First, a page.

Making Thanksgiving 2020 a safe and healthy one

Thanksgiving is usually a time to celebrate with friends and family. But it often entails a big group eating a meal together—inside. Thanks to COVID-19, that’s a big no-no this year. That means celebrations will be far from normal for many Canadians as health officials and politicians in many parts of the country are asking residents to scale back their holiday plans—or even cancel them altogether.
So, what to do with a long weekend without the turkey dinner?
Well, why not get out and explore our country’s natural beauty on foot this Thanksgiving? It’s not only a COVID-friendly activity, but it’s also the perfect way to catch a glimpse of the fall colours. But whether you’re hiking in a provincial park or exploring your local greenspace, it’s critical that you follow certain rail safety basics.
“The number one rule is to stay off all railway tracks,” explains Sarah Mayes, National Director of Operation Lifesaver. “It’s extremely dangerous to hike or walk on tracks—or even alongside them.  Tracks are also private property, not public hiking trails. It’s illegal to walk on them unless you’re using a designated crossing. So stay off the tracks and stay safe.”
Before you head off on a Thanksgiving hiking adventure, review these simple rail safety rules:
  • Stay on marked trails and off private property, including all railway tracks. Only cross tracks at designated crossings and obey all railway warning signs and signals.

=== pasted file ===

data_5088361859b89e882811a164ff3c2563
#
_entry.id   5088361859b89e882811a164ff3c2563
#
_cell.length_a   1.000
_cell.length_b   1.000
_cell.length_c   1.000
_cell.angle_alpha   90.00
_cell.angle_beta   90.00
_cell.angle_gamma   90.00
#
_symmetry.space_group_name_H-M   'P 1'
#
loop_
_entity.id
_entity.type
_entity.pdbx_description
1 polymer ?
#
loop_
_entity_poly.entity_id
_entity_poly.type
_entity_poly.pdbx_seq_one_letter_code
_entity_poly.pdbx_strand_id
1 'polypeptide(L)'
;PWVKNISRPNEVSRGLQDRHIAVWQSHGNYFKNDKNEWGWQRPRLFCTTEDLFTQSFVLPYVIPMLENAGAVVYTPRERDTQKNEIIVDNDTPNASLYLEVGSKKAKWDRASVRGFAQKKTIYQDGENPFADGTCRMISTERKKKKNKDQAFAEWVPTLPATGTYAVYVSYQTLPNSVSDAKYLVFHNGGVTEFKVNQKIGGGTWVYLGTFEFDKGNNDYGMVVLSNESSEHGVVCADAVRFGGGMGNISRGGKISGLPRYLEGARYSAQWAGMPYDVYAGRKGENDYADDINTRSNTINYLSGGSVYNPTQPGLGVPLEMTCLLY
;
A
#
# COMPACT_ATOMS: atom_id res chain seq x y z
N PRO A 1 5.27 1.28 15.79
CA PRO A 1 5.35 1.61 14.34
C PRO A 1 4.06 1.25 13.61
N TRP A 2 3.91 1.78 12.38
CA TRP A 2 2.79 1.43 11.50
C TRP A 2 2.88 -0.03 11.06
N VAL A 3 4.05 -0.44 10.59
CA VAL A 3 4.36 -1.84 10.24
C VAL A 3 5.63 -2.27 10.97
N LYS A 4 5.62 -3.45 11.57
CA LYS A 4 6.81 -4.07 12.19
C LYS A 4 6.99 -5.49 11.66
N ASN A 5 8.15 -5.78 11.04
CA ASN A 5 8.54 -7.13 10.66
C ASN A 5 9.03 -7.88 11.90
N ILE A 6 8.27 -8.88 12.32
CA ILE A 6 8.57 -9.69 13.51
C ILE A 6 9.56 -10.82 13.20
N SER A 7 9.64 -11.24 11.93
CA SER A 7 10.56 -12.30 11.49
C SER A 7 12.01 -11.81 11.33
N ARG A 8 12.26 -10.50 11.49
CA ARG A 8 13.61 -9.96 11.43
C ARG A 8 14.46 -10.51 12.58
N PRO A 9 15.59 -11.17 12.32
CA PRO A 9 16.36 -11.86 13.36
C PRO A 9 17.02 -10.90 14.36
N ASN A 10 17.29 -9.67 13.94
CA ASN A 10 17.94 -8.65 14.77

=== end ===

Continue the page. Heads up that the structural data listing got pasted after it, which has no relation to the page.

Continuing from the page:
• Never assume tracks are abandoned. Even if train tracks look like they’re not in use, it doesn’t mean they’re inactive. Often, tracks that have been deactivated can also be reactivated without warning. Never assume they’re abandoned.
  • Plan your trip. Plan the route you’ll take and avoid ones that take you near or across railway tracks. Make sure someone knows your route and leave a time/date to raise the alarm if you haven't returned.
  • Put your phone down. If you’re hiking near railway crossings, being distracted can keep you from seeing or hearing oncoming trains.
  • Keep one ear out. You can’t avoid getting hit by a train if you can’t hear it coming. When wearing headphones, keep one ear out near railway crossings.
  • Don’t take photos on or near tracks. Trains can travel in both directions and at all times of day and night. You never know when a train might be coming along the tracks, so find another backdrop for your photos.

Please follow these simple rules and share them with the people you love—and have a happy, healthy and rail-safe Thanksgiving!